TK: I never got the chance to chop it up with Dre until this summer. I have all these good relationships with people in the Dre camp, so I’ve been hearing your name, but had never met you. I followed you on Twitter and was like, “He’d be perfect for my album.” I hit you up, and you were like, “I got us all ready to go right now.” I knocked the track out while the tour bus was going. The record is fantastic. It’s one of my favorite records in a long time.

AP: I can’t wait to do it live, man. That’s going to be a moment. It’s crazy because the songs with you and Hi-Tek are the last I did for that album. I had slept on that beat that Hi-Tek sent me at first. It almost didn’t even happen because I wasn’t mastered. I like to push it ’till you literally can’t push it anymore. That song and yours, I rounded those up way later, and they’ve ended up being some of the most popular joints—”The Dreamer” and “Come Down.”

TK: In my career, it’s always the last two on the record that resonate with people. At that point, you’re recording with the vision of the album in mind.

AP: You’re seeing it way clearer at that point.

TK: Filling in the blanks. You know what the album needs. Who are some of your favorite producers? You produce too, right?

AP: I do produce. I’m like Dre with it—usually when I produce, I like to do the drum track. I work with my band usually—my guitar player Jose [Rios], bass player Kelsey [Gonzalez], and piano player Ron [Jerome Avant]. I build tracks with my musicians and steer them toward the vibe I’m looking for.

TK: I can imagine that as a drummer, producing tracks probably comes a little more naturally. Because I know a lot of musicians and all of them do tracks, but not all of them are tracks that I want to work with as a hip hop artist.


“I never thought about working
with Dre or Aftermath or anything—
that was too far-fetched.”
— Anderson .Paak

AP: Working with producers has really helped me because I learn a lot from them and see what I sound best on. It’s tough to be what I want for my album. I love working with producers who know how to utilize a lot of space, like Hi-Tek and Knxwledge. Very minimal. Another super talented producer is Pomo. He did the dancier groove “Am I Wrong.” Kaytranada also knows how to utilize space. He was on my last solo album and this one too. He’s one of the younger producers whose sound is instantly classic. I’m about to go to the studio with this kid named King Karnov.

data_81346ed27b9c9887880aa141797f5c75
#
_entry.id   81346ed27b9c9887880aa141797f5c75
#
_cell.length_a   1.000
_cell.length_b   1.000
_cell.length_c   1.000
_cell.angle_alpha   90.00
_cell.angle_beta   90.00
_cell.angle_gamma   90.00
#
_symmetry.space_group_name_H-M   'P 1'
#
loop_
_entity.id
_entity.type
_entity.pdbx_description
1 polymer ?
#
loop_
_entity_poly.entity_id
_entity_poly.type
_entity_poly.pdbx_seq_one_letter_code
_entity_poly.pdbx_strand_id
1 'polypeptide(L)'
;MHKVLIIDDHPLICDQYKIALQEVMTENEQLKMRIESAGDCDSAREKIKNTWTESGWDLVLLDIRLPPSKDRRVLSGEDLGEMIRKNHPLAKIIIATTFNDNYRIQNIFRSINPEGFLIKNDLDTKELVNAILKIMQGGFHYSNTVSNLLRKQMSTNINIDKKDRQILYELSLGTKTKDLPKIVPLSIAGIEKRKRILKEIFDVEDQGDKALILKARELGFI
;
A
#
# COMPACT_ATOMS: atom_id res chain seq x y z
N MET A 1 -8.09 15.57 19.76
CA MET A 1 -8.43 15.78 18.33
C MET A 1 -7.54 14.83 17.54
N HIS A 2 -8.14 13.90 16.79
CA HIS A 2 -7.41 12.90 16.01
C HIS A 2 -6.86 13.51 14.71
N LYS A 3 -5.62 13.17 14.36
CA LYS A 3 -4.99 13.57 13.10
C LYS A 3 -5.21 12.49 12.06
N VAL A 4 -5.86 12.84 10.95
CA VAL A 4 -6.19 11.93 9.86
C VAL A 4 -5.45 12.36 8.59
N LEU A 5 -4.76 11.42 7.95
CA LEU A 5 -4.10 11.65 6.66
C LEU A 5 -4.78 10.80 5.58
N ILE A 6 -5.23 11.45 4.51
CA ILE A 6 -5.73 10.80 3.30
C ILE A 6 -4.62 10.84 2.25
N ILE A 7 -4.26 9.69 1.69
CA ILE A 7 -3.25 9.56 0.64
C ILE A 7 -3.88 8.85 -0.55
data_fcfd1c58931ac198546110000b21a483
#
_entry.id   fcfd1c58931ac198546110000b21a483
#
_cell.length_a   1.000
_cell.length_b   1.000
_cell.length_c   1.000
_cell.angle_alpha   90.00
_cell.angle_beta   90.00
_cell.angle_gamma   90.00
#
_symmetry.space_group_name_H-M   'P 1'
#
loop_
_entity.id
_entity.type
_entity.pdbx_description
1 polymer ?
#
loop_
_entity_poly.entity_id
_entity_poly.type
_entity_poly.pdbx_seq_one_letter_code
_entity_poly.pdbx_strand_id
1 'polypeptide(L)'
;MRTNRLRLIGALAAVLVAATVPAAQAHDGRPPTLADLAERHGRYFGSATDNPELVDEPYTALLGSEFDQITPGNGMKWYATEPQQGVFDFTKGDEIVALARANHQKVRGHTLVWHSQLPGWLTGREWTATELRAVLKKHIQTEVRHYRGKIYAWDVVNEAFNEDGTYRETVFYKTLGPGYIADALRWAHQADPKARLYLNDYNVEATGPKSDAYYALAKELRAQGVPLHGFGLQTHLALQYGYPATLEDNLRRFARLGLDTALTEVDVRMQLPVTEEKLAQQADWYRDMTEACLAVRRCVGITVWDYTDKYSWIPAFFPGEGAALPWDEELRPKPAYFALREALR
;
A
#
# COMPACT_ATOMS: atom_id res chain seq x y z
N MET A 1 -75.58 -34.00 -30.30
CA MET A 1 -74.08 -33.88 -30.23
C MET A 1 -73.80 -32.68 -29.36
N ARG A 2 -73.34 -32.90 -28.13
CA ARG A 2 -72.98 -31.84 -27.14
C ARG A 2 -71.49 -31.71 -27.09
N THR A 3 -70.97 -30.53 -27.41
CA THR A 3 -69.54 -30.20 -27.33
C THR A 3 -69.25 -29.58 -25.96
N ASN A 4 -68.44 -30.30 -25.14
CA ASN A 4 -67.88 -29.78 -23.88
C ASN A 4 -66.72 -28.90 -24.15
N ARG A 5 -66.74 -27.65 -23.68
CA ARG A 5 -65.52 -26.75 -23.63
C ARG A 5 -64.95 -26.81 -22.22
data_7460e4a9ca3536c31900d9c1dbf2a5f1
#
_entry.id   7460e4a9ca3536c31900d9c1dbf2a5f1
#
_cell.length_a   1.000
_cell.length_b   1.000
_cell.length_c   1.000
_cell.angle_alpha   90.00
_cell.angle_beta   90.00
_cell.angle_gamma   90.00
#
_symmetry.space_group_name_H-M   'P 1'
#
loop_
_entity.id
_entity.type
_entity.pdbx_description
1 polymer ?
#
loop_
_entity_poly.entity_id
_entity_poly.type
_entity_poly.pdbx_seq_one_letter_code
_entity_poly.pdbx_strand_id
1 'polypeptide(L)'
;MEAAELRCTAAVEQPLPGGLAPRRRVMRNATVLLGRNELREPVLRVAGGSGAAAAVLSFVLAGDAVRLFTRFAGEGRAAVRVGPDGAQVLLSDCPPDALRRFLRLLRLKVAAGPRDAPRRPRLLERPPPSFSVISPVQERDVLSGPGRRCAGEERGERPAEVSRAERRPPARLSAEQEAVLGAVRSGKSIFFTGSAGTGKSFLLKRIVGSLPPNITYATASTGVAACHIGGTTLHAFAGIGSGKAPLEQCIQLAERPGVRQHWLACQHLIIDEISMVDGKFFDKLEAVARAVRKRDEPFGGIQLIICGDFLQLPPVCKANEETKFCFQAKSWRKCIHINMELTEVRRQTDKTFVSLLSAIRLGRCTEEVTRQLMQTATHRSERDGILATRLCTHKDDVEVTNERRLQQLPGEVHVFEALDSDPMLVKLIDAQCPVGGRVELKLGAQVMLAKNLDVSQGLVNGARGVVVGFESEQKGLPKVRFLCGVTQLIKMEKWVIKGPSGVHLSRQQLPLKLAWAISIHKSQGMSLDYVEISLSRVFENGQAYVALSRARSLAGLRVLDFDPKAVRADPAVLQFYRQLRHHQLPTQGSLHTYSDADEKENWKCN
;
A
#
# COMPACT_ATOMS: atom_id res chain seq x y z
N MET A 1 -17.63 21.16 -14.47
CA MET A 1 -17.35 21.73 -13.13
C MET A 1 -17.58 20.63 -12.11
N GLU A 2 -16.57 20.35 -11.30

TK: He’s got some really, really nice tracks.

AP: Others are Pharrell, of course, and Premier. I did some stuff with Q-Tip recently. It’s gonna be dope. I wanna get with Pete Rock.

TK: God bless Q-Tip—he’s not in a very straight space right now, but his whole shit has been, “Come through. Come through the crib. Come through.”

AP: I was tripping being in the studio with him.

TK: He’s the greatest. Who would you most like to collab with and why? What upcoming collaborations are you excited about?

AP: I’m with D Prosper, and we’re in the studio working on another record. I’m still trying to finish up my verses.

TK: D Prosper knows where the beat’s at. I would go over to Lauryn Hill’s crib back in the day and Prosper would be sitting there. When 50 Cent was cracking, everyone was wondering how he was getting all those beats, and it turns out that D Prosper was the A&R at G-Unit.

AP: We were just chilling, smoking outside of Miss Lily’s, and he was like, “You should do some shit with Björk.” I was like, “Yeah. That’s it.” Her, Thom Yorke and Jack White. I’m just avidly working on the album right now. I’ve been getting an early start, so maybe I can be going through some of the cream of the crop by this time next year. I feel like it’s going to be a lot of group-based stuff on the next one. I want you to do vocals then have me come in here and there. Some high-level party stuff. We can try to get something in this summer.

TK: That sounds like a lot of fun.

Christophe Lemaire Pants courtesy of Please Do Not Enter, Los Angeles